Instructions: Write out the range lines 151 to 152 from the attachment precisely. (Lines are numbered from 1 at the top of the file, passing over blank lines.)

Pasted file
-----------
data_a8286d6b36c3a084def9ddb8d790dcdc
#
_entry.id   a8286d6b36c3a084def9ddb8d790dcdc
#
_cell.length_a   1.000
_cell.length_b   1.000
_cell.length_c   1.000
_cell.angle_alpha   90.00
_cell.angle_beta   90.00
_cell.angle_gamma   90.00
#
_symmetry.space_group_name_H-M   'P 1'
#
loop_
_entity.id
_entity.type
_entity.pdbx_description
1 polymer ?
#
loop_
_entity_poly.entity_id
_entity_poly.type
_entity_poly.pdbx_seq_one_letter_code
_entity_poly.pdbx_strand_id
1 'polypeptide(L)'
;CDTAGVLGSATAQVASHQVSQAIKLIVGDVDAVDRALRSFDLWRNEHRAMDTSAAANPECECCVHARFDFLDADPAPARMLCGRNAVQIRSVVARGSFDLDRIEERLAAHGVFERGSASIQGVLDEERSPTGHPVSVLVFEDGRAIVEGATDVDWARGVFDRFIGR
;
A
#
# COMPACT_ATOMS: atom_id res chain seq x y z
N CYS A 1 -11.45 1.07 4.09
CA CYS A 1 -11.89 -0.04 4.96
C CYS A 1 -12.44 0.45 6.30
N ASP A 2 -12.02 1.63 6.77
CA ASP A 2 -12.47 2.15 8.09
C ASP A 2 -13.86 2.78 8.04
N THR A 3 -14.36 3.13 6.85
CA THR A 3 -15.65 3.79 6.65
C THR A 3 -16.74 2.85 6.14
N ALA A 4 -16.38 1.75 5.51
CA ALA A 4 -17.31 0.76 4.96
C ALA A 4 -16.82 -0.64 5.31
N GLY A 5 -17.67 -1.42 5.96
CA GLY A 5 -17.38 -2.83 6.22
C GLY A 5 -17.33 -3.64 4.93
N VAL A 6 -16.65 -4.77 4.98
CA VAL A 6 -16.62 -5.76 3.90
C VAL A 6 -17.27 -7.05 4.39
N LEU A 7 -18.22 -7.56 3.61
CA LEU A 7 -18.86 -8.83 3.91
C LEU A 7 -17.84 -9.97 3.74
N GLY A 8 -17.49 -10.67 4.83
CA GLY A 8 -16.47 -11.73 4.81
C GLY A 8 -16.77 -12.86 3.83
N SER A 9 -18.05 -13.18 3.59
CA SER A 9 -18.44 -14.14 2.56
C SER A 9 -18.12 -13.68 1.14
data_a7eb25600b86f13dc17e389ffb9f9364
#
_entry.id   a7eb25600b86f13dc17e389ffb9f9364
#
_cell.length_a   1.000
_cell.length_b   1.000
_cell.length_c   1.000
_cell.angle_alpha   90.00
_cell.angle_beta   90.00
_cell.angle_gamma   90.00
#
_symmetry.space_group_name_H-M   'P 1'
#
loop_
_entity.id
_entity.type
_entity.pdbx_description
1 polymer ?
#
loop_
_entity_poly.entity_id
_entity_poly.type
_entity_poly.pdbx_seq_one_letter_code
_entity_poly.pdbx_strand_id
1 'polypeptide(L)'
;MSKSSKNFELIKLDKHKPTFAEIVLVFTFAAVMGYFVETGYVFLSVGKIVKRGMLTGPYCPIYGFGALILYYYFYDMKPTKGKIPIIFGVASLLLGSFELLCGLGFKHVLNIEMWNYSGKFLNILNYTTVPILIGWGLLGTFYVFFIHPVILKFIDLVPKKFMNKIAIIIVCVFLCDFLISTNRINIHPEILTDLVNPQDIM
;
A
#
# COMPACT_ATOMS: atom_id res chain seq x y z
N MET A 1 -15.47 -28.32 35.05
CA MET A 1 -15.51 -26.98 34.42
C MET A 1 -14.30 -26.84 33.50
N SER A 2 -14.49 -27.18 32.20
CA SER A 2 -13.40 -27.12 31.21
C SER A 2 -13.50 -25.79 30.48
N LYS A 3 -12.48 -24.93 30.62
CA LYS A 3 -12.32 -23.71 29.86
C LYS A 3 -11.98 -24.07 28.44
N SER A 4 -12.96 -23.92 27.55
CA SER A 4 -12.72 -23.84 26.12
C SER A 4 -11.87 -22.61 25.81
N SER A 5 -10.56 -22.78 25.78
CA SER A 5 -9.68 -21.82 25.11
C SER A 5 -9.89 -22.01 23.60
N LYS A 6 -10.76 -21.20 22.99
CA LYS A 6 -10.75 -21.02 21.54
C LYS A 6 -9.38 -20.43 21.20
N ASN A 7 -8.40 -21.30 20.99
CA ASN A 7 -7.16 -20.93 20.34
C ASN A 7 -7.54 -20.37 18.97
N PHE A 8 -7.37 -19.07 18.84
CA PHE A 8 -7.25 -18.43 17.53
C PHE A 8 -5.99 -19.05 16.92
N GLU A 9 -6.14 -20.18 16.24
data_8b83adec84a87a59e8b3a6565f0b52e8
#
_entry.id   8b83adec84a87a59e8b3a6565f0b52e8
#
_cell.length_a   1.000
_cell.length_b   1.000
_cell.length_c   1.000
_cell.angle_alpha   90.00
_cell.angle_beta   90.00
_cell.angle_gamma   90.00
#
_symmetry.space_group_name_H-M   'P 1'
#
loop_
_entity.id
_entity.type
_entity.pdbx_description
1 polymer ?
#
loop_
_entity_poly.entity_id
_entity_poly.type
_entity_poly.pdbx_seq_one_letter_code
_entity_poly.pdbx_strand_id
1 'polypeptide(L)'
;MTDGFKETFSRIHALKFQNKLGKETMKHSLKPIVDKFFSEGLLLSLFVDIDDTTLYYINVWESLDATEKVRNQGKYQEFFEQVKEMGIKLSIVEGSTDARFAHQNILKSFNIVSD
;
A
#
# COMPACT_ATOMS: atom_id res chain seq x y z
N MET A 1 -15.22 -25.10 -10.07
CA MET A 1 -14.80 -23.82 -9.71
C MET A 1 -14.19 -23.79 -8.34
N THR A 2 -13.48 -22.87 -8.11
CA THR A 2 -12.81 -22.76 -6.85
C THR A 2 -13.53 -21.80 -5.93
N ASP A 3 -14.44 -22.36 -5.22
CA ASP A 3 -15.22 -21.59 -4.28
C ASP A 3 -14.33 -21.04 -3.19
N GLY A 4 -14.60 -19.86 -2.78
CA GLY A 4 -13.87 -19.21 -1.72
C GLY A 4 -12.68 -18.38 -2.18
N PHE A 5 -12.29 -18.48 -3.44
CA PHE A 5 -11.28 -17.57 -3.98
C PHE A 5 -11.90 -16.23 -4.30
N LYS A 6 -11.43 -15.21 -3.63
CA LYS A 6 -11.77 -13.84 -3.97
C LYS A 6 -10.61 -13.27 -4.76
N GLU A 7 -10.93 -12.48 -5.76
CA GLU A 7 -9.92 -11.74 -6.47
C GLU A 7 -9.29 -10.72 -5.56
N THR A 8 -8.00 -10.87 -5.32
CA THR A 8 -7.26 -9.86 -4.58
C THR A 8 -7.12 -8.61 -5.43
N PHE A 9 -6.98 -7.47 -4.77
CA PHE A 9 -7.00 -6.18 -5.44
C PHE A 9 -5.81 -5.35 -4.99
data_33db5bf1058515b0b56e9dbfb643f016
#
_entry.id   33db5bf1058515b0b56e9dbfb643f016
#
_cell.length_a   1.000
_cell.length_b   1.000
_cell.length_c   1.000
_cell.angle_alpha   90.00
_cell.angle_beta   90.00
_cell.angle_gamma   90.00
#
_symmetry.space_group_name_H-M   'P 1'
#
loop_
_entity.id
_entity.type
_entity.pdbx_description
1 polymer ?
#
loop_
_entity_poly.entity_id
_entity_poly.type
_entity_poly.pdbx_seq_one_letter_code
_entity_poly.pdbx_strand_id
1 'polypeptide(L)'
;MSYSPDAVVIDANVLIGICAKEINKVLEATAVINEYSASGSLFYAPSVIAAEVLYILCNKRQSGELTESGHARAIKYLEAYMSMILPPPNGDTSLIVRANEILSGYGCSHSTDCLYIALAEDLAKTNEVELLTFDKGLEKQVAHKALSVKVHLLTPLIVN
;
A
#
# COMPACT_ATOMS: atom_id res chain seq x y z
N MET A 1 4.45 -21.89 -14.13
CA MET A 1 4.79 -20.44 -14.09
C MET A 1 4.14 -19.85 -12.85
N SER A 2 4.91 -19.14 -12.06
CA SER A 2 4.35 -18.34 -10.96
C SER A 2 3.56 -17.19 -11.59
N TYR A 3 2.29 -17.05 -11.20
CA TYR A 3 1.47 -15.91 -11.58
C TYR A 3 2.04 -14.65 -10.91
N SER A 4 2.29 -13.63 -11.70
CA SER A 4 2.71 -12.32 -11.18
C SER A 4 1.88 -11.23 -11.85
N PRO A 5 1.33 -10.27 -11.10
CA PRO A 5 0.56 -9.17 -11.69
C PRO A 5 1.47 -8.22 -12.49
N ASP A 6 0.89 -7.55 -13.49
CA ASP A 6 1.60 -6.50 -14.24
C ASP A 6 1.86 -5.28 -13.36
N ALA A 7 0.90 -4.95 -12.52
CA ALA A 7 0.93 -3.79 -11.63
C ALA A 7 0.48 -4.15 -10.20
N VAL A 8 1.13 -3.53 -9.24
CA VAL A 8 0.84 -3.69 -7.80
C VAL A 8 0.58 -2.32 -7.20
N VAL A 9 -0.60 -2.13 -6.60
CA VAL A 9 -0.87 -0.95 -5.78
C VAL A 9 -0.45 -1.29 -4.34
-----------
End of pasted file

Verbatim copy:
C ASP A 3 -14.33 -21.04 -3.19
N GLY A 4 -14.60 -19.86 -2.78